|Muck and Mystery
Loitering With Intent
|blog - at - crumbtrail.org|
I've been wondering how those who were confident of their expertise would respond to the recent discussion of Philip Tetlock's new book - Expert Political Judgment: How Good Is It? How Can We Know? - mentioned in Science Class. Bryan Caplan's response:
Is my confidence in experts completely misplaced? I think not. Tetlock's sample suffers from severe selection bias. He deliberately asked relatively difficult and controversial questions. As his methodological appendix explains, questions had to "Pass the 'don't bother me too often with dumb questions' test." Dumb according to who? The implicit answer is "Dumb according to the typical expert in the field." What Tetlock really shows is that experts are overconfident if you exclude the questions where they have reached a solid consensus.I think this is wrong. As discussed in this Louis Menand review Tetlock's finding is:
This is still an important finding. Experts really do make overconfident predictions about controversial questions. We have to stop doing that! However, this does not show that experts are overconfident about their core findings.
It's particularly important to make this distinction because Tetlock's work is so good that a lot of crackpots will want to highjack it: "Experts are scarcely better than chimps, so why not give intelligent design and protectionism equal time?" But what Tetlock really shows is that experts can raise their credibility if they stop overreaching.
. . .just one of more than a hundred studies that have pitted experts against statistical or actuarial formulas, and in almost all of those studies the people either do no better than the formulas or do worse.Randall Parker at FuturePundit had some interesting points to make on this a couple of years ago.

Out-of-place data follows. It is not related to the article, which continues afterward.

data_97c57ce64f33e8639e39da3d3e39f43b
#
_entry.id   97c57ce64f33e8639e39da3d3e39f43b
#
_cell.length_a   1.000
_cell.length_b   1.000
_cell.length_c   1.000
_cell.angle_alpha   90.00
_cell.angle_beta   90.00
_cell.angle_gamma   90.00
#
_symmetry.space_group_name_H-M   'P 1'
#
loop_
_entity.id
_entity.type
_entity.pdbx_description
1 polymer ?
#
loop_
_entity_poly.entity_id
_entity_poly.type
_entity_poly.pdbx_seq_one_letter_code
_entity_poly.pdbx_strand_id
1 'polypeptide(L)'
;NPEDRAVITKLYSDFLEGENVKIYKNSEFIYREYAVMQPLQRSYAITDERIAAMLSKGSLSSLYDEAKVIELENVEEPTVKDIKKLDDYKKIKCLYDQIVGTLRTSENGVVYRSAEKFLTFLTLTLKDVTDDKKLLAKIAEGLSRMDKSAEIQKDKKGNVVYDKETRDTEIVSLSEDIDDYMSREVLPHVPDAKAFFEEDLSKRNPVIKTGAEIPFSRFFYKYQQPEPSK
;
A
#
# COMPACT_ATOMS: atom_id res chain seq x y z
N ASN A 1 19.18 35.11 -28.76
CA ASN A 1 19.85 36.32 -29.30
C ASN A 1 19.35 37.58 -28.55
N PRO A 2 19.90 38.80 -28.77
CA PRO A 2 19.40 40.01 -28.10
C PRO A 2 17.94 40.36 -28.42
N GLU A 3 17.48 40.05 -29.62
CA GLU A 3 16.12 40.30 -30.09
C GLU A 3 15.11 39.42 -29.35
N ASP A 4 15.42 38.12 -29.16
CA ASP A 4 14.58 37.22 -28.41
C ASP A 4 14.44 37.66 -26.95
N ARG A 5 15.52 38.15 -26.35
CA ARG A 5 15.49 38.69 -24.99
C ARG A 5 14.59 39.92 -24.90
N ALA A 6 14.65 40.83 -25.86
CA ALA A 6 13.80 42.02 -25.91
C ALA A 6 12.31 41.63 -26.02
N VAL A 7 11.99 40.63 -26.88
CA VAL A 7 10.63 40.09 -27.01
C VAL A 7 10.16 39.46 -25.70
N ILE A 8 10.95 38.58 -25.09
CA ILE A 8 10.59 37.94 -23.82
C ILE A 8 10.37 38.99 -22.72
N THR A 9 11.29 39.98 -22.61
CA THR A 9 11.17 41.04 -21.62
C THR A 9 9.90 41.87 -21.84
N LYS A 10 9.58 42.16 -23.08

There are also many studies showing that expertise and experience do not make someone a better reader of the evidence. In one, data from a test used to diagnose brain damage were given to a group of clinical psychologists and their secretaries. The psychologists’ diagnoses were no better than the secretaries’.
J.D. Trout & Michael Bishop, writing in an essay entitled "50 Years of Successful Predictive Modeling Should be Enough: Lessons for Philosophy of Science" argue that we continue to rely too much on the individual judgements of experts to make important decisions on subject matters where automated computer implementation of Statistical Prediction Rules would yield more accurate results.To repeat, Caplan concludes that "what Tetlock really shows is that experts can raise their credibility if they stop overreaching." I think Tetlock shows that experts need help and should just get over their hang ups about credibility. It has been over 50 years since Meehl showed that experts really aren't reliable interpreters of evidence, a finding that has been repeatedly confirmed. The reason is simple and human, the arguably necessary confidence in subjective powers of reflection that promises reward for effort. Without that confidence there is less motivation to make the effort. Why bother if you're likely to be wrong. . . again?In 1954, Paul Meehl wrote a classic book entitled, Clinical Versus Statistical Prediction: A Theoretical Analysis and Review of the Literature. Meehl asked a simple question: Are the predictions of human experts more reliable than the predictions of actuarial models? To be a fair comparison, both the experts and the models had to make their predictions on the basis of the same evidence (i.e., the same cues). Meehl reported on 20 such experiments. Since 1954, every non-ambiguous study that has compared the reliability of clinical and actuarial predictions (i.e., Statistical Prediction Rules, or SPRs) has supported Meehl’s conclusion. So robust is this finding that we might call it The Golden Rule of Predictive Modeling: When based on the same evidence, the predictions of SPRs are more reliable than the predictions of human experts. . .Training of large numbers of experts by universities has probably had the perverse effect of increasing the number of people running around making highly confident but wrong judgements. But the tendency to not notice our errors and to place excessive confidence in our subjective judgements is something that all humans suffer from to varying degrees.
SPRs will be right more often than human experts. But their (over)confidence in subjective powers of reflection leads them to deny that we should believe the SPR’s prediction in some particular case.
It's the lone beaver syndrome, the heroic expert single handedly tackling tough problems. A more mature, and seemingly more reliable approach, would be to use the tools available and get a second and third opinion. Ask the janitor or the gardener too just for a reality check. Also see Tag Teams which discusses Groups of diverse problem solvers can outperform groups of high-ability problem solvers.